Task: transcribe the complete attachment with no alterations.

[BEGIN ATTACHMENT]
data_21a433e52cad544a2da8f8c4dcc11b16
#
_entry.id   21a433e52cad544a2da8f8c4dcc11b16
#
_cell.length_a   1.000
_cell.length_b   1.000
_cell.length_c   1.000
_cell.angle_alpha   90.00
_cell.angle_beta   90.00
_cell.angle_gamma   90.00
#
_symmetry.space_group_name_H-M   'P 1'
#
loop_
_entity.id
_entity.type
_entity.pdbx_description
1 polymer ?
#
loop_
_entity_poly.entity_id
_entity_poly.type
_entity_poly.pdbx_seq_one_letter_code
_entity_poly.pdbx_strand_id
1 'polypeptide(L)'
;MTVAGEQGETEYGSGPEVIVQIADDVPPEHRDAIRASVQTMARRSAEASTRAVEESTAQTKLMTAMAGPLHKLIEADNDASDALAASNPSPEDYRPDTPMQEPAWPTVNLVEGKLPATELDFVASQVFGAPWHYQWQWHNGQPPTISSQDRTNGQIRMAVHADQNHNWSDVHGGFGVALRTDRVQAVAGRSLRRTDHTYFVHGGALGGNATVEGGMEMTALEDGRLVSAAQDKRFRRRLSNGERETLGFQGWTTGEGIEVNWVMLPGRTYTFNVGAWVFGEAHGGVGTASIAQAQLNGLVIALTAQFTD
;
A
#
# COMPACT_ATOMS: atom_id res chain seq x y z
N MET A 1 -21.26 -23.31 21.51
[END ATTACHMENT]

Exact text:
data_21a433e52cad544a2da8f8c4dcc11b16
#
_entry.id   21a433e52cad544a2da8f8c4dcc11b16
#
_cell.length_a   1.000
_cell.length_b   1.000
_cell.length_c   1.000
_cell.angle_alpha   90.00
_cell.angle_beta   90.00
_cell.angle_gamma   90.00
#
_symmetry.space_group_name_H-M   'P 1'
#
loop_
_entity.id
_entity.type
_entity.pdbx_description
1 polymer ?
#
loop_
_entity_poly.entity_id
_entity_poly.type
_entity_poly.pdbx_seq_one_letter_code
_entity_poly.pdbx_strand_id
1 'polypeptide(L)'
;MTVAGEQGETEYGSGPEVIVQIADDVPPEHRDAIRASVQTMARRSAEASTRAVEESTAQTKLMTAMAGPLHKLIEADNDASDALAASNPSPEDYRPDTPMQEPAWPTVNLVEGKLPATELDFVASQVFGAPWHYQWQWHNGQPPTISSQDRTNGQIRMAVHADQNHNWSDVHGGFGVALRTDRVQAVAGRSLRRTDHTYFVHGGALGGNATVEGGMEMTALEDGRLVSAAQDKRFRRRLSNGERETLGFQGWTTGEGIEVNWVMLPGRTYTFNVGAWVFGEAHGGVGTASIAQAQLNGLVIALTAQFTD
;
A
#
# COMPACT_ATOMS: atom_id res chain seq x y z
N MET A 1 -21.26 -23.31 21.51